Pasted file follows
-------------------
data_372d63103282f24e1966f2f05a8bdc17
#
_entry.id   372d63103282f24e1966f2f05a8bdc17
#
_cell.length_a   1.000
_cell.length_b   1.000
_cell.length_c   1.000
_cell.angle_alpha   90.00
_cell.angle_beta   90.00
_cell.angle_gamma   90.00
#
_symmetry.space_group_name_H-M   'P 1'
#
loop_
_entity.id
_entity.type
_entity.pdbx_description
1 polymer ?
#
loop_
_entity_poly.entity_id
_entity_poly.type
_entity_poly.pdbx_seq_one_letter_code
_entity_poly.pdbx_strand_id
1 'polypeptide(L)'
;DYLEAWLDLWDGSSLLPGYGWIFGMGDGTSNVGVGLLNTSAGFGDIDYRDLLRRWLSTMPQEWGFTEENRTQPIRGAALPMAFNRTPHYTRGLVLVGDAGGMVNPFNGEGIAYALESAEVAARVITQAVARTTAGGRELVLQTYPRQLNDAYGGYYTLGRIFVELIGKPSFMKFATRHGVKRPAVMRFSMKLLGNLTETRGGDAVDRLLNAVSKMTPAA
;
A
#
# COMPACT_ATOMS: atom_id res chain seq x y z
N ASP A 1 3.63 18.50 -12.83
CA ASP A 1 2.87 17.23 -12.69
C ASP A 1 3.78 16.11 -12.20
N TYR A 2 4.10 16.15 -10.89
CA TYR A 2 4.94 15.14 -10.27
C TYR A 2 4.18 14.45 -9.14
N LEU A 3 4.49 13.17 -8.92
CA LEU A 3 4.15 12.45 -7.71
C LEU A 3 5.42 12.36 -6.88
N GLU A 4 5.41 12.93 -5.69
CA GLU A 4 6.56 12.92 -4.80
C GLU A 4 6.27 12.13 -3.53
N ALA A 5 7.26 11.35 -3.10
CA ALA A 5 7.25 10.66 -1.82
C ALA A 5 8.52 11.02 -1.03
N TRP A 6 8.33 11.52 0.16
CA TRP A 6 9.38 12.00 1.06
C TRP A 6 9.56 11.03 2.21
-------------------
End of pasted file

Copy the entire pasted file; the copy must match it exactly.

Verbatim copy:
data_372d63103282f24e1966f2f05a8bdc17
#
_entry.id   372d63103282f24e1966f2f05a8bdc17
#
_cell.length_a   1.000
_cell.length_b   1.000
_cell.length_c   1.000
_cell.angle_alpha   90.00
_cell.angle_beta   90.00
_cell.angle_gamma   90.00
#
_symmetry.space_group_name_H-M   'P 1'
#
loop_
_entity.id
_entity.type
_entity.pdbx_description
1 polymer ?
#
loop_
_entity_poly.entity_id
_entity_poly.type
_entity_poly.pdbx_seq_one_letter_code
_entity_poly.pdbx_strand_id
1 'polypeptide(L)'
;DYLEAWLDLWDGSSLLPGYGWIFGMGDGTSNVGVGLLNTSAGFGDIDYRDLLRRWLSTMPQEWGFTEENRTQPIRGAALPMAFNRTPHYTRGLVLVGDAGGMVNPFNGEGIAYALESAEVAARVITQAVARTTAGGRELVLQTYPRQLNDAYGGYYTLGRIFVELIGKPSFMKFATRHGVKRPAVMRFSMKLLGNLTETRGGDAVDRLLNAVSKMTPAA
;
A
#
# COMPACT_ATOMS: atom_id res chain seq x y z
N ASP A 1 3.63 18.50 -12.83
CA ASP A 1 2.87 17.23 -12.69
C ASP A 1 3.78 16.11 -12.20
N TYR A 2 4.10 16.15 -10.89
CA TYR A 2 4.94 15.14 -10.27
C TYR A 2 4.18 14.45 -9.14
N LEU A 3 4.49 13.17 -8.92
CA LEU A 3 4.15 12.45 -7.71
C LEU A 3 5.42 12.36 -6.88
N GLU A 4 5.41 12.93 -5.69
CA GLU A 4 6.56 12.92 -4.80
C GLU A 4 6.27 12.13 -3.53
N ALA A 5 7.26 11.35 -3.10
CA ALA A 5 7.25 10.66 -1.82
C ALA A 5 8.52 11.02 -1.03
N TRP A 6 8.33 11.52 0.16
CA TRP A 6 9.38 12.00 1.06
C TRP A 6 9.56 11.03 2.21